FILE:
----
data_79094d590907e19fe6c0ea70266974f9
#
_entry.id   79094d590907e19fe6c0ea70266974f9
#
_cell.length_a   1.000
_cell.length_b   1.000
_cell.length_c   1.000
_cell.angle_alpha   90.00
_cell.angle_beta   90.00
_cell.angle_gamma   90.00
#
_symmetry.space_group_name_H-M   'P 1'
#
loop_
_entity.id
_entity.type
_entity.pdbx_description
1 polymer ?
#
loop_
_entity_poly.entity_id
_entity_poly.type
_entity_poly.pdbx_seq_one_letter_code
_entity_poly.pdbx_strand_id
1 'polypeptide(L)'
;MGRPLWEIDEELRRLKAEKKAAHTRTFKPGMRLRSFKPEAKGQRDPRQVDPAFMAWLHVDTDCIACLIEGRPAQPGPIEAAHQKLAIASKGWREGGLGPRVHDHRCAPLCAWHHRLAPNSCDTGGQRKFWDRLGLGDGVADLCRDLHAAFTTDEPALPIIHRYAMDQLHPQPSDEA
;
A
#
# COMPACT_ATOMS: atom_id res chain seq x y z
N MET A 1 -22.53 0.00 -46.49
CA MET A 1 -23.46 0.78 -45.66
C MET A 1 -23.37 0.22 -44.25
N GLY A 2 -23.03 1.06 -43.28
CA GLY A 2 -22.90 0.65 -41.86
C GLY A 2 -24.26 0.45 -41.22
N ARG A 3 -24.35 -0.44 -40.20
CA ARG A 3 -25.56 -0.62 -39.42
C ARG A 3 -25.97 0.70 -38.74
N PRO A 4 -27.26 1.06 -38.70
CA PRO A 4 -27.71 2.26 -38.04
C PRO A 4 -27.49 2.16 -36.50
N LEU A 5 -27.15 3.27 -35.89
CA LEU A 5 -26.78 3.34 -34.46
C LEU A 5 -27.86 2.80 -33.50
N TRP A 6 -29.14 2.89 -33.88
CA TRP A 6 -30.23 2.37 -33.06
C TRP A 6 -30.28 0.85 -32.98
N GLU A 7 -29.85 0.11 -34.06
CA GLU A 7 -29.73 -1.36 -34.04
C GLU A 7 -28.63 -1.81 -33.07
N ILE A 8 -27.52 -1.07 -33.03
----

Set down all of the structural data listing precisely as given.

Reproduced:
data_79094d590907e19fe6c0ea70266974f9
#
_entry.id   79094d590907e19fe6c0ea70266974f9
#
_cell.length_a   1.000
_cell.length_b   1.000
_cell.length_c   1.000
_cell.angle_alpha   90.00
_cell.angle_beta   90.00
_cell.angle_gamma   90.00
#
_symmetry.space_group_name_H-M   'P 1'
#
loop_
_entity.id
_entity.type
_entity.pdbx_description
1 polymer ?
#
loop_
_entity_poly.entity_id
_entity_poly.type
_entity_poly.pdbx_seq_one_letter_code
_entity_poly.pdbx_strand_id
1 'polypeptide(L)'
;MGRPLWEIDEELRRLKAEKKAAHTRTFKPGMRLRSFKPEAKGQRDPRQVDPAFMAWLHVDTDCIACLIEGRPAQPGPIEAAHQKLAIASKGWREGGLGPRVHDHRCAPLCAWHHRLAPNSCDTGGQRKFWDRLGLGDGVADLCRDLHAAFTTDEPALPIIHRYAMDQLHPQPSDEA
;
A
#
# COMPACT_ATOMS: atom_id res chain seq x y z
N MET A 1 -22.53 0.00 -46.49
CA MET A 1 -23.46 0.78 -45.66
C MET A 1 -23.37 0.22 -44.25
N GLY A 2 -23.03 1.06 -43.28
CA GLY A 2 -22.90 0.65 -41.86
C GLY A 2 -24.26 0.45 -41.22
N ARG A 3 -24.35 -0.44 -40.20
CA ARG A 3 -25.56 -0.62 -39.42
C ARG A 3 -25.97 0.70 -38.74
N PRO A 4 -27.26 1.06 -38.70
CA PRO A 4 -27.71 2.26 -38.04
C PRO A 4 -27.49 2.16 -36.50
N LEU A 5 -27.15 3.27 -35.89
CA LEU A 5 -26.78 3.34 -34.46
C LEU A 5 -27.86 2.80 -33.50
N TRP A 6 -29.14 2.89 -33.88
CA TRP A 6 -30.23 2.37 -33.06
C TRP A 6 -30.28 0.85 -32.98
N GLU A 7 -29.85 0.11 -34.06
CA GLU A 7 -29.73 -1.36 -34.04
C GLU A 7 -28.63 -1.81 -33.07
N ILE A 8 -27.52 -1.07 -33.03